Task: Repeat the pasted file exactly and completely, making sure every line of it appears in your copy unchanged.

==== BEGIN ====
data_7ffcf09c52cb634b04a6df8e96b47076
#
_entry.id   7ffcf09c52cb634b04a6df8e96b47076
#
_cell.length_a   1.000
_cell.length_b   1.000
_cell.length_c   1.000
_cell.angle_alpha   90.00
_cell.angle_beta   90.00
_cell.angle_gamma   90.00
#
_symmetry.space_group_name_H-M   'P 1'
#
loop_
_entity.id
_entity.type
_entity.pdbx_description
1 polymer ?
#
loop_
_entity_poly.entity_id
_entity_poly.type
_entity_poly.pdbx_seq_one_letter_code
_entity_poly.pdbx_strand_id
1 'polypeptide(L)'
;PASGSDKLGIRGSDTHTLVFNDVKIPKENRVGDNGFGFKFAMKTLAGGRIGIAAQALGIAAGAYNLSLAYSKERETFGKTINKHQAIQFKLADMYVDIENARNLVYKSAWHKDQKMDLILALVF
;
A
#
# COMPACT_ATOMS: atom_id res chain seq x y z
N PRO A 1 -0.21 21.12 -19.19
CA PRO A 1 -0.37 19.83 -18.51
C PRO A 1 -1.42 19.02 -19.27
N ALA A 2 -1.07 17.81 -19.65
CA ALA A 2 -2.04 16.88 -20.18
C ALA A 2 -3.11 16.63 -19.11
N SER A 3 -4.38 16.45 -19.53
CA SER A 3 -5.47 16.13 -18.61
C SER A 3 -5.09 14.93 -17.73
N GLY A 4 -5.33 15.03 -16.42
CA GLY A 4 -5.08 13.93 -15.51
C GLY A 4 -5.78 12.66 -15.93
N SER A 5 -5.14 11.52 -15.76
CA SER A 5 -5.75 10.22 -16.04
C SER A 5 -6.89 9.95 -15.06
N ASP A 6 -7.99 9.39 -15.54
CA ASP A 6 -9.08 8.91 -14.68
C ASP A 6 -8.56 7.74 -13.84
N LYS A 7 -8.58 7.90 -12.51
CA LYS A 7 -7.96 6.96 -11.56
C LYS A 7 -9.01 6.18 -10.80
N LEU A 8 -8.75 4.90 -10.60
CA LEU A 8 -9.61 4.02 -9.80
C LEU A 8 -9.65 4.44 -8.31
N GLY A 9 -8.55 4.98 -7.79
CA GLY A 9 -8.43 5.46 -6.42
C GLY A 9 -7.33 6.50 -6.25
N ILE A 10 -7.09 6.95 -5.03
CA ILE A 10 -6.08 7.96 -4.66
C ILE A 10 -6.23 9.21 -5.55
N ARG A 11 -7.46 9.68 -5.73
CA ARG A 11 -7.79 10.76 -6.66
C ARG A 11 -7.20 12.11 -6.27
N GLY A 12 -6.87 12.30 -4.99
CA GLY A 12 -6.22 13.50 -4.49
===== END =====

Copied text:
data_7ffcf09c52cb634b04a6df8e96b47076
#
_entry.id   7ffcf09c52cb634b04a6df8e96b47076
#
_cell.length_a   1.000
_cell.length_b   1.000
_cell.length_c   1.000
_cell.angle_alpha   90.00
_cell.angle_beta   90.00
_cell.angle_gamma   90.00
#
_symmetry.space_group_name_H-M   'P 1'
#
loop_
_entity.id
_entity.type
_entity.pdbx_description
1 polymer ?
#
loop_
_entity_poly.entity_id
_entity_poly.type
_entity_poly.pdbx_seq_one_letter_code
_entity_poly.pdbx_strand_id
1 'polypeptide(L)'
;PASGSDKLGIRGSDTHTLVFNDVKIPKENRVGDNGFGFKFAMKTLAGGRIGIAAQALGIAAGAYNLSLAYSKERETFGKTINKHQAIQFKLADMYVDIENARNLVYKSAWHKDQKMDLILALVF
;
A
#
# COMPACT_ATOMS: atom_id res chain seq x y z
N PRO A 1 -0.21 21.12 -19.19
CA PRO A 1 -0.37 19.83 -18.51
C PRO A 1 -1.42 19.02 -19.27
N ALA A 2 -1.07 17.81 -19.65
CA ALA A 2 -2.04 16.88 -20.18
C ALA A 2 -3.11 16.63 -19.11
N SER A 3 -4.38 16.45 -19.53
CA SER A 3 -5.47 16.13 -18.61
C SER A 3 -5.09 14.93 -17.73
N GLY A 4 -5.33 15.03 -16.42
CA GLY A 4 -5.08 13.93 -15.51
C GLY A 4 -5.78 12.66 -15.93
N SER A 5 -5.14 11.52 -15.76
CA SER A 5 -5.75 10.22 -16.04
C SER A 5 -6.89 9.95 -15.06
N ASP A 6 -7.99 9.39 -15.54
CA ASP A 6 -9.08 8.91 -14.68
C ASP A 6 -8.56 7.74 -13.84
N LYS A 7 -8.58 7.90 -12.51
CA LYS A 7 -7.96 6.96 -11.56
C LYS A 7 -9.01 6.18 -10.80
N LEU A 8 -8.75 4.90 -10.60
CA LEU A 8 -9.61 4.02 -9.80
C LEU A 8 -9.65 4.44 -8.31
N GLY A 9 -8.55 4.98 -7.79
CA GLY A 9 -8.43 5.46 -6.42
C GLY A 9 -7.33 6.50 -6.25
N ILE A 10 -7.09 6.95 -5.03
CA ILE A 10 -6.08 7.96 -4.66
C ILE A 10 -6.23 9.21 -5.55
N ARG A 11 -7.46 9.68 -5.73
CA ARG A 11 -7.79 10.76 -6.66
C ARG A 11 -7.20 12.11 -6.27
N GLY A 12 -6.87 12.30 -4.99
CA GLY A 12 -6.22 13.50 -4.49